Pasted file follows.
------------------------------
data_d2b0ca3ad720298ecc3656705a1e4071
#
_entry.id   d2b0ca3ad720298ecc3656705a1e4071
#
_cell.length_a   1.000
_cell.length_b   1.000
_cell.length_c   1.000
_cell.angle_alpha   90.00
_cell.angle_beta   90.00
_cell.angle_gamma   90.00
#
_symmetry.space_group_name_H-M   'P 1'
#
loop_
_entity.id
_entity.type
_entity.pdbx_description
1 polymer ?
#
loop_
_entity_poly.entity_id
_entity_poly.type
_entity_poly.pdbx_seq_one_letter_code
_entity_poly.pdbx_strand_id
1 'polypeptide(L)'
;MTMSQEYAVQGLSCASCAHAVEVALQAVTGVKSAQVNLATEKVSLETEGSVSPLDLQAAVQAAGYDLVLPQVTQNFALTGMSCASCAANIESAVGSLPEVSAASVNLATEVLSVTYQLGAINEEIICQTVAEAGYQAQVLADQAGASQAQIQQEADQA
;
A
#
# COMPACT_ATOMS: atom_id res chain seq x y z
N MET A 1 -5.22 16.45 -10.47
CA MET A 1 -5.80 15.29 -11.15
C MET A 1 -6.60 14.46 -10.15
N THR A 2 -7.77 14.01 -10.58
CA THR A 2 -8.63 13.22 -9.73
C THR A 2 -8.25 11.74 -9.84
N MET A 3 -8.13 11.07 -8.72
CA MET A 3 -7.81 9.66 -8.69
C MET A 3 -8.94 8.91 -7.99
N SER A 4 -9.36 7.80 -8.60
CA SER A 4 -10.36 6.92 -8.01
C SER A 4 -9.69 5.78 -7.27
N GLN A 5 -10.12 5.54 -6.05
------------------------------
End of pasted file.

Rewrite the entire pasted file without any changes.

data_d2b0ca3ad720298ecc3656705a1e4071
#
_entry.id   d2b0ca3ad720298ecc3656705a1e4071
#
_cell.length_a   1.000
_cell.length_b   1.000
_cell.length_c   1.000
_cell.angle_alpha   90.00
_cell.angle_beta   90.00
_cell.angle_gamma   90.00
#
_symmetry.space_group_name_H-M   'P 1'
#
loop_
_entity.id
_entity.type
_entity.pdbx_description
1 polymer ?
#
loop_
_entity_poly.entity_id
_entity_poly.type
_entity_poly.pdbx_seq_one_letter_code
_entity_poly.pdbx_strand_id
1 'polypeptide(L)'
;MTMSQEYAVQGLSCASCAHAVEVALQAVTGVKSAQVNLATEKVSLETEGSVSPLDLQAAVQAAGYDLVLPQVTQNFALTGMSCASCAANIESAVGSLPEVSAASVNLATEVLSVTYQLGAINEEIICQTVAEAGYQAQVLADQAGASQAQIQQEADQA
;
A
#
# COMPACT_ATOMS: atom_id res chain seq x y z
N MET A 1 -5.22 16.45 -10.47
CA MET A 1 -5.80 15.29 -11.15
C MET A 1 -6.60 14.46 -10.15
N THR A 2 -7.77 14.01 -10.58
CA THR A 2 -8.63 13.22 -9.73
C THR A 2 -8.25 11.74 -9.84
N MET A 3 -8.13 11.07 -8.72
CA MET A 3 -7.81 9.66 -8.69
C MET A 3 -8.94 8.91 -7.99
N SER A 4 -9.36 7.80 -8.60
CA SER A 4 -10.36 6.92 -8.01
C SER A 4 -9.69 5.78 -7.27
N GLN A 5 -10.12 5.54 -6.05